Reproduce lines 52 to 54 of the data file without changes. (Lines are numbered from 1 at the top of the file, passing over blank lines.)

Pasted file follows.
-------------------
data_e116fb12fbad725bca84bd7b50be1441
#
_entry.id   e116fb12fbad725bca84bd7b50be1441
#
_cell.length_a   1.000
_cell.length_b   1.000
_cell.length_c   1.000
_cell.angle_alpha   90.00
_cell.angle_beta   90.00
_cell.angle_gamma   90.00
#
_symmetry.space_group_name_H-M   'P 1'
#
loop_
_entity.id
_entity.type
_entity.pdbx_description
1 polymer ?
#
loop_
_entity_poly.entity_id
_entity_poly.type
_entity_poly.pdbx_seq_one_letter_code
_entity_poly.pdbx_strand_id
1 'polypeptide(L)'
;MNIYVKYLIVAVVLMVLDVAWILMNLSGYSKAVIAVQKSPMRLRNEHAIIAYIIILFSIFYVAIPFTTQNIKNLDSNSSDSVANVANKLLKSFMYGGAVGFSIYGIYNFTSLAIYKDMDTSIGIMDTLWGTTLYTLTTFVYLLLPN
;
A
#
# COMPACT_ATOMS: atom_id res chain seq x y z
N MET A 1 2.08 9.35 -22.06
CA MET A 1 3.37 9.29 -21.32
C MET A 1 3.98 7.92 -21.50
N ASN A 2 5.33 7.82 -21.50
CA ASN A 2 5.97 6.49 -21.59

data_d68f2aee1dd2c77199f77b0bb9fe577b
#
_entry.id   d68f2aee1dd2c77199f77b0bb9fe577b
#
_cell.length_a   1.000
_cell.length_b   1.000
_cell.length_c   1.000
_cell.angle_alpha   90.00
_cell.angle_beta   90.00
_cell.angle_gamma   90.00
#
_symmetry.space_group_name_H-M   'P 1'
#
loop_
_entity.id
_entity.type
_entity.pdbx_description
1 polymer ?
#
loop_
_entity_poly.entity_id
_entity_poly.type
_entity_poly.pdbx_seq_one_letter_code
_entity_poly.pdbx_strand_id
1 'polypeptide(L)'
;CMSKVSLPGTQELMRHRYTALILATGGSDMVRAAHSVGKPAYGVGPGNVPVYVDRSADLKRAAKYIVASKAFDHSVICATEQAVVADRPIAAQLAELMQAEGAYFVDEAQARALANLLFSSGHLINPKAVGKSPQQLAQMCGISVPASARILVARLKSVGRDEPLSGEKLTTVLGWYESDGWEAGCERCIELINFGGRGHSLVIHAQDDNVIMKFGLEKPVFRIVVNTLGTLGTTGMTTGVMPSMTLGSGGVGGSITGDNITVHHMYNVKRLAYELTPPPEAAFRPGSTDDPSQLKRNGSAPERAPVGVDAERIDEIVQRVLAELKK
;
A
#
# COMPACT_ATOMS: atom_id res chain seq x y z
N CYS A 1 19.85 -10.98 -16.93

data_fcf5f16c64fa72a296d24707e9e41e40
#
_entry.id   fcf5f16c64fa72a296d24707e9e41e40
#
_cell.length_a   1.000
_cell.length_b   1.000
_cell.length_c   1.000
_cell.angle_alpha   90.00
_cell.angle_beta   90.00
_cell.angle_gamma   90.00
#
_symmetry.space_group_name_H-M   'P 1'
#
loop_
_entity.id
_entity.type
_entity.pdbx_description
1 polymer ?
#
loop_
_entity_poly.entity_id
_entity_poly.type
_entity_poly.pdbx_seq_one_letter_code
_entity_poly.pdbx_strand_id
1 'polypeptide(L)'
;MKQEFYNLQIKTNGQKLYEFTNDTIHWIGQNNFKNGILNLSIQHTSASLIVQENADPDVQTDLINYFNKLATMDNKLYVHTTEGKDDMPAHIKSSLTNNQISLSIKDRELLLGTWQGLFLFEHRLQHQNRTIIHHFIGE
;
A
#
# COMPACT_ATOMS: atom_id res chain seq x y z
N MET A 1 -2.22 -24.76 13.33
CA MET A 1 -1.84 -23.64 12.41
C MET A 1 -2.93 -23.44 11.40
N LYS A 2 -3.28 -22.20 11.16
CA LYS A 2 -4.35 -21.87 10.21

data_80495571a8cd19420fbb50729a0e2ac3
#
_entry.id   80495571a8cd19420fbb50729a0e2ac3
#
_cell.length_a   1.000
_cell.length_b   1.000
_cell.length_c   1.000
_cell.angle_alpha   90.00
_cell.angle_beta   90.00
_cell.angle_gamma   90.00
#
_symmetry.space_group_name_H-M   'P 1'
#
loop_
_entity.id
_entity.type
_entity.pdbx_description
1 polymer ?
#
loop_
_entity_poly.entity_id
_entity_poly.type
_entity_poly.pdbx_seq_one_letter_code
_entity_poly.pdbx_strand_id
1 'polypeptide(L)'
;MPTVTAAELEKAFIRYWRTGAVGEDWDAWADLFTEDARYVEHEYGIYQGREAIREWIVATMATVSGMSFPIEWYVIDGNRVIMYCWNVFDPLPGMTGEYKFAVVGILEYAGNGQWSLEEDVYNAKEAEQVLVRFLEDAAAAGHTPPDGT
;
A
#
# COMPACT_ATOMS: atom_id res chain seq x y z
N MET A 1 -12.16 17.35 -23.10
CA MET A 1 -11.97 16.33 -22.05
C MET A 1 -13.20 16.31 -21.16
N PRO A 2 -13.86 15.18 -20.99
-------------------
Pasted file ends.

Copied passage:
_entity.pdbx_description
1 polymer ?
#